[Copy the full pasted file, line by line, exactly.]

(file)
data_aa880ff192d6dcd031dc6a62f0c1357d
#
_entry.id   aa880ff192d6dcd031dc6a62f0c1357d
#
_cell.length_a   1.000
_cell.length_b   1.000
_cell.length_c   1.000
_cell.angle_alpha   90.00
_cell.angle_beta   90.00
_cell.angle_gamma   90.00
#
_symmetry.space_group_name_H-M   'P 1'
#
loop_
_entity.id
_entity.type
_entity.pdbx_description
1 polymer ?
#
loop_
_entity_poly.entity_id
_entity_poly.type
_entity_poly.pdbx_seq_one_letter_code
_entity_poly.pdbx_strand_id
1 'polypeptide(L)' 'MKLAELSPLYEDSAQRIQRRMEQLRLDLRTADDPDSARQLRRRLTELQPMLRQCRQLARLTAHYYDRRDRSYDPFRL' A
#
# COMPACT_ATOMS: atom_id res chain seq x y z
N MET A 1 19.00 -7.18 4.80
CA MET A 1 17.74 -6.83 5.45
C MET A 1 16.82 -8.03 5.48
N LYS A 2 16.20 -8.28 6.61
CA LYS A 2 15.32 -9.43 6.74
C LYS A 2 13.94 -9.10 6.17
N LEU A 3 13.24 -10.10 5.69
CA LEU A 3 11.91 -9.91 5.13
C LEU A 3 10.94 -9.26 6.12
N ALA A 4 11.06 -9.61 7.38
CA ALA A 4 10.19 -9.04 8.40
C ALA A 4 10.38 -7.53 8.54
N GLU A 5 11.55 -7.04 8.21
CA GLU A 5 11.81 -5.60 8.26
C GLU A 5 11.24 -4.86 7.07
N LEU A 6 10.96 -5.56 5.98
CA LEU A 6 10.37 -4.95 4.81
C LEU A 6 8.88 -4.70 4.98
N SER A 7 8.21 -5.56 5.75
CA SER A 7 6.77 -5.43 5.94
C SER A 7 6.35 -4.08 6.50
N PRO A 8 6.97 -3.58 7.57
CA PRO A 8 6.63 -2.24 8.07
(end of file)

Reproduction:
data_aa880ff192d6dcd031dc6a62f0c1357d
#
_entry.id   aa880ff192d6dcd031dc6a62f0c1357d
#
_cell.length_a   1.000
_cell.length_b   1.000
_cell.length_c   1.000
_cell.angle_alpha   90.00
_cell.angle_beta   90.00
_cell.angle_gamma   90.00
#
_symmetry.space_group_name_H-M   'P 1'
#
loop_
_entity.id
_entity.type
_entity.pdbx_description
1 polymer ?
#
loop_
_entity_poly.entity_id
_entity_poly.type
_entity_poly.pdbx_seq_one_letter_code
_entity_poly.pdbx_strand_id
1 'polypeptide(L)' 'MKLAELSPLYEDSAQRIQRRMEQLRLDLRTADDPDSARQLRRRLTELQPMLRQCRQLARLTAHYYDRRDRSYDPFRL' A
#
# COMPACT_ATOMS: atom_id res chain seq x y z
N MET A 1 19.00 -7.18 4.80
CA MET A 1 17.74 -6.83 5.45
C MET A 1 16.82 -8.03 5.48
N LYS A 2 16.20 -8.28 6.61
CA LYS A 2 15.32 -9.43 6.74
C LYS A 2 13.94 -9.10 6.17
N LEU A 3 13.24 -10.10 5.69
CA LEU A 3 11.91 -9.91 5.13
C LEU A 3 10.94 -9.26 6.12
N ALA A 4 11.06 -9.61 7.38
CA ALA A 4 10.19 -9.04 8.40
C ALA A 4 10.38 -7.53 8.54
N GLU A 5 11.55 -7.04 8.21
CA GLU A 5 11.81 -5.60 8.26
C GLU A 5 11.24 -4.86 7.07
N LEU A 6 10.96 -5.56 5.98
CA LEU A 6 10.37 -4.95 4.81
C LEU A 6 8.88 -4.70 4.98
N SER A 7 8.21 -5.56 5.75
CA SER A 7 6.77 -5.43 5.94
C SER A 7 6.35 -4.08 6.50
N PRO A 8 6.97 -3.58 7.57
CA PRO A 8 6.63 -2.24 8.07